Lately single women have been asking me, "John, what do guys want? I'm a pretty, intelligent, good-hearted girl who has a lot to offer any man. But all the men I know or meet invariably end up having some sort of congenital aversion to anything even vaguely resembling long-term emotional commitment---to settling down, getting serious, getting married. Why is that? I'm a fun, sweet person. I make my own money. I have lots of rewarding relationships in my life; I know how to be in a good relationship. I'm a mature, grown-up person. And I'd like to get married someday. Doesn't everyone? Don't guys? Isn't that the whole point---finding that special someone, falling in love, getting married, settling down, having children, growing old together? Isn't all that, like, the Grand Prize of life? Then why is it that if a girl on a date so much as scratches an itch on her ring finger, the guy she's with acts like she's sprayed him with mace? Who do these men think they're going to get involved with, if not one of the women they actually meet? What is it that men want? What in the world are they looking for? Do they even know?"
When women ask me this, I usually answer with, "Do I know you? Anyway, great speech. Tough questions! Well, this is my stop. Good-bye---and good luck!"
But that's not helping anyone. So the next time a woman poses me this puzzler, I'm going to stay on the bus until I've given her my real answer, which is this:
"Men find unappealing in women the same thing women find unappealing in men: Need. People are not attracted to the emotionally needy. (Actually, there are lots of men out there who are attracted to emotionally needy women, but such men---men who seek out women over whom they can exercise power---are dangerous creeps from whom all women should flee.) The fact that you're registering that whatever man you're with is resisting a serious relationship means you're definitely sending that man messages that you do want to be in a serious relationship. That's not good. You might as well hang a sign around your neck that says, 'Desperate! Please Help! At Least Compliment My Hair!'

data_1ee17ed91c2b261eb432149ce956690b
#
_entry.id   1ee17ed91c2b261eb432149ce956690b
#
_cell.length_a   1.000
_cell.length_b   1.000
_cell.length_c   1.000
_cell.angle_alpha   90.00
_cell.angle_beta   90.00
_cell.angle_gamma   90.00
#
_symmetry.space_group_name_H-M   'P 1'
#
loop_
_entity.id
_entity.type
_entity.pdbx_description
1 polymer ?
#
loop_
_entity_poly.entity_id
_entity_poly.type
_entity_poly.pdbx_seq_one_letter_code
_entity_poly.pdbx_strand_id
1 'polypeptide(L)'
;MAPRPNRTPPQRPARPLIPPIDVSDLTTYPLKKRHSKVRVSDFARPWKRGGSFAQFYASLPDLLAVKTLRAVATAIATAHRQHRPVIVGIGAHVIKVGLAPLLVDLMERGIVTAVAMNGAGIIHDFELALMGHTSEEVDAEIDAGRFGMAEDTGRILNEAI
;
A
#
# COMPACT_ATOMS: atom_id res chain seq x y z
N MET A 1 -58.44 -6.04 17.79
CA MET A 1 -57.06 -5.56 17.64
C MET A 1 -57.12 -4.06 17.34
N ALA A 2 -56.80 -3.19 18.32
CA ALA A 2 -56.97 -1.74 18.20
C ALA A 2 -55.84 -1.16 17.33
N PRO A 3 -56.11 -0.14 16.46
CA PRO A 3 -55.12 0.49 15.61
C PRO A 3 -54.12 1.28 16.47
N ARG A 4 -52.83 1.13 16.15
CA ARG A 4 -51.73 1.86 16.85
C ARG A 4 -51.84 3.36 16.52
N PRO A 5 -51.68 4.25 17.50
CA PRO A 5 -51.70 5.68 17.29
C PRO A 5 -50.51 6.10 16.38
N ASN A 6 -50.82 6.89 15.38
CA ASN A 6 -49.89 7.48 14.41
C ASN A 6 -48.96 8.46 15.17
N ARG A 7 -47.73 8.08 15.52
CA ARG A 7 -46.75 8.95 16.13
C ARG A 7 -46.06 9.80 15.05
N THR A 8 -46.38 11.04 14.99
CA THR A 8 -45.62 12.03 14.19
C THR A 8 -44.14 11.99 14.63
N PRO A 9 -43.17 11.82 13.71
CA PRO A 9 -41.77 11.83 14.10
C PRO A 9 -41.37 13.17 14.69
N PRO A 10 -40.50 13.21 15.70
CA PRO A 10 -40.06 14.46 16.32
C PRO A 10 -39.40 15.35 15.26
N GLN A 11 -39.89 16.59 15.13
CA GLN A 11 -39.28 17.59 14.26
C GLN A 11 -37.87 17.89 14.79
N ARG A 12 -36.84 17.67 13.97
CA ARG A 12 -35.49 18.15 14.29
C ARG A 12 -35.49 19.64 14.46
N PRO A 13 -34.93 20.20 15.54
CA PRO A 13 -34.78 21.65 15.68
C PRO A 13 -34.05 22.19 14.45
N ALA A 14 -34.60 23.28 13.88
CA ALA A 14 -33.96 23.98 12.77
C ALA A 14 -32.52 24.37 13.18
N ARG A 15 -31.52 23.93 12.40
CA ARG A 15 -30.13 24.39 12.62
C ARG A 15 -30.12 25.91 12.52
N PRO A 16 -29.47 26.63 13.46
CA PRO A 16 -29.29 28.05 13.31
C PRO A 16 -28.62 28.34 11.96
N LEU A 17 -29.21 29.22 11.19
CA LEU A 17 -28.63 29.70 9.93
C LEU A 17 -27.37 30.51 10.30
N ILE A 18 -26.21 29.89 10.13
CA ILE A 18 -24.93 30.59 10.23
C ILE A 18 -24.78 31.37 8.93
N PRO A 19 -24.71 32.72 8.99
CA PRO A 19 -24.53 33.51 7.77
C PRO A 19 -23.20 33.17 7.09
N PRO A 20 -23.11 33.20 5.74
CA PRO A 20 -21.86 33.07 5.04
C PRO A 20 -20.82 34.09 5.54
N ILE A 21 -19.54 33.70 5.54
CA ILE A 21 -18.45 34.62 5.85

"You can't live your life waiting for a man to rescue you. Wanting a man to make your life whole is the one thing guaranteed to keep men from you. Because what wanting a man to make your life better means is that you, alone, aren't good enough for you. It means that you find yourself inadequate. It really means---or really signals---that you don't like you. And if you don't like you, why should anyone else? No one knows you better than you do, right? You're the expert on you. If you're not satisfied hanging out with you, why would anyone else think they might be?
"There's only one way to find Mr. Right, and that's to stop looking for him. Looking for Mr. Right can only mean that you think you're Miss Wrong, or Miss Not Quite Good Enough. You're Miss Ing Something. Forget that. Stop worrying about meeting Mr. Right. Instead, start thinking of yourself as Miss Perfectly Okay By Herself. (Isn't it interesting that we use the same word to indicate an unmarried woman as we do 'failure to obtain'? If unmarried women are called 'Miss,' then unmarried men should be called something like 'Flop,' or 'Err.' So, for instance, if single, I would be Err Shore. Which is a lot like the German 'Herr Shore.' Hmm. Perhaps this explains World War II.)
If you really want to find Mr. Right, stop looking for him. Stop, in other words, waiting for someone to give you a life. Get your own life! Prove to the world, and to yourself, that you don't need anyone to make you someone.
Life is one big paradox. And one of its biggest is that the only way to find Mr. Right is to genuinely and truly stop looking for him. Live your life. Get happy. Listen to God. That'll keep you busy enough for this life, and beyond.
Other stuff I've written along these lines: Six Tests to Determine If He's Mr. Right, Surprise (Or Not)! Men Are Spoiled, To Single Women: Men. Don't. Change., Top 10 Tips for Becoming an Ideal Husband, and What's In A Word: The Truth Behind Men's Personal Ads.